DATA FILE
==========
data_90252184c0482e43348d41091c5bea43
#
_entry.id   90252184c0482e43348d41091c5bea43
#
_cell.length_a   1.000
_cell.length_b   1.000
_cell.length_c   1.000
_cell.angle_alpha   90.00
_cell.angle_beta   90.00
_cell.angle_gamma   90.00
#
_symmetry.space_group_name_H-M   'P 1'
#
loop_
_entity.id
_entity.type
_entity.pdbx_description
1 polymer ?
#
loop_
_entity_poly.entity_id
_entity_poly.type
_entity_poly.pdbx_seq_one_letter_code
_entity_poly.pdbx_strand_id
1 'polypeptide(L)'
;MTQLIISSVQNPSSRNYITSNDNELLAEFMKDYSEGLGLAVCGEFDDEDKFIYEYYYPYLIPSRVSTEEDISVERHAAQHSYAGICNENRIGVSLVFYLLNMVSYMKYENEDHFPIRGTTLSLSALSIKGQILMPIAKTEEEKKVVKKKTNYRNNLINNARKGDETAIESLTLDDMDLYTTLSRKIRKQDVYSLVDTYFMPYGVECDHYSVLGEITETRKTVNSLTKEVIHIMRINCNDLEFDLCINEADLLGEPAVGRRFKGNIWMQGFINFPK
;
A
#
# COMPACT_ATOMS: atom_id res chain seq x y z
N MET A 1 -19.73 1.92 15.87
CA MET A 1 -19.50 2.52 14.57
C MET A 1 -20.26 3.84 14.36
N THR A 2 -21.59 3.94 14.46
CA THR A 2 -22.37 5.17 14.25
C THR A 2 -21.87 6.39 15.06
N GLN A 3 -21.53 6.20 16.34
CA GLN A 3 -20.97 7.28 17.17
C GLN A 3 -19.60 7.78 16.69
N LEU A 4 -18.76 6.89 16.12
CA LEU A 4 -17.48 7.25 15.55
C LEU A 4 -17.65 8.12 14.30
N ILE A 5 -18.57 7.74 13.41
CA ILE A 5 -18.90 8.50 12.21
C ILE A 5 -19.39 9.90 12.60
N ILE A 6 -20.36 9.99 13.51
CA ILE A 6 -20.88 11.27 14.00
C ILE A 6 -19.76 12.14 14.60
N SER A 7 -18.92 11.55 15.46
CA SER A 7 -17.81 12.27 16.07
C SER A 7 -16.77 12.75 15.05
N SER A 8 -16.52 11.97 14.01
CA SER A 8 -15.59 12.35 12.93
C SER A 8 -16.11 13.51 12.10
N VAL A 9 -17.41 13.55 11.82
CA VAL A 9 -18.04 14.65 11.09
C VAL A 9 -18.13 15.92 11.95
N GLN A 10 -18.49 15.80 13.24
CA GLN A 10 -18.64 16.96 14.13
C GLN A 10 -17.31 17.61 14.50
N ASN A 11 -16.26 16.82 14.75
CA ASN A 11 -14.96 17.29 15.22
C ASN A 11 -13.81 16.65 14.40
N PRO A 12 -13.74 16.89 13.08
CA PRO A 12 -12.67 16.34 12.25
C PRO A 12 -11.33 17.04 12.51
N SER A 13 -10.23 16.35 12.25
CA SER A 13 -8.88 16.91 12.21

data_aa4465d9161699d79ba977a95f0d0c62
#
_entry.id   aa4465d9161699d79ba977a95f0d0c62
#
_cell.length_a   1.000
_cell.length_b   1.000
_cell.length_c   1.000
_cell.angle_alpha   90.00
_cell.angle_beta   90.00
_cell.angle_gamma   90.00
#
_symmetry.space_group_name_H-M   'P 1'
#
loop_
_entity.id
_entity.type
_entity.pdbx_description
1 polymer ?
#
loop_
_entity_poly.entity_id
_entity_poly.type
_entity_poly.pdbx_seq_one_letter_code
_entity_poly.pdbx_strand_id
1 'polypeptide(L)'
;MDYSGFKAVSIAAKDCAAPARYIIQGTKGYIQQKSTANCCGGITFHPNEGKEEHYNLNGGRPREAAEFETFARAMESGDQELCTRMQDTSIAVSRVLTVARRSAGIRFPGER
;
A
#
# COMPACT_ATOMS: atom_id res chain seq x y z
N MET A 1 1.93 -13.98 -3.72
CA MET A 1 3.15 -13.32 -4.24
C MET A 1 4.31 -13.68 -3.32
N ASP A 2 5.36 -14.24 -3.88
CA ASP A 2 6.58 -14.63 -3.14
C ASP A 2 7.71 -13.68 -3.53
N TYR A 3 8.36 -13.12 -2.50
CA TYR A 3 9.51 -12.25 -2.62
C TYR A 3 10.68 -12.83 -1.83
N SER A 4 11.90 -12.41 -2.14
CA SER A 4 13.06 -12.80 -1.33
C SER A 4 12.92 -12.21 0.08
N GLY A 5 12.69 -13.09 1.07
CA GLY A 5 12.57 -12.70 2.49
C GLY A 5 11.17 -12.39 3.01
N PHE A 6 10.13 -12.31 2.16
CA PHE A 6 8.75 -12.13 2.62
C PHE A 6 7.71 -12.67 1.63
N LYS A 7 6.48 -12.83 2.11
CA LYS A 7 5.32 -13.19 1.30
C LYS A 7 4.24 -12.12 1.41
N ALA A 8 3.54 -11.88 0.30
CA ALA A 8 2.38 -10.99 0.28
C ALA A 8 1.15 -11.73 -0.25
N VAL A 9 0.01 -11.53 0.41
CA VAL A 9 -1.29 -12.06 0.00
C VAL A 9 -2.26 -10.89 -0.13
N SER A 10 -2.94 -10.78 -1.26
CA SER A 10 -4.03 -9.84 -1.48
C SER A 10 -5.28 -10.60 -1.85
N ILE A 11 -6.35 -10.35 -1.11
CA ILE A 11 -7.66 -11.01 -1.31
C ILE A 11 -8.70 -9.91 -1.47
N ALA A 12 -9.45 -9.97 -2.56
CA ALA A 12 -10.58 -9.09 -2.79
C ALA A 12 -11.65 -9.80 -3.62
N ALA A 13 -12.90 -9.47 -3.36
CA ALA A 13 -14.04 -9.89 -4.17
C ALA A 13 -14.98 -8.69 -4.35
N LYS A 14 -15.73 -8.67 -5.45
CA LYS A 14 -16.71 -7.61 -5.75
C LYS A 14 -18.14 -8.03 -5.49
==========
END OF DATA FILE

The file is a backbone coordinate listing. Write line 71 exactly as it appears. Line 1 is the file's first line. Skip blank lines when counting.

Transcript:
_entry.id   aa4465d9161699d79ba977a95f0d0c62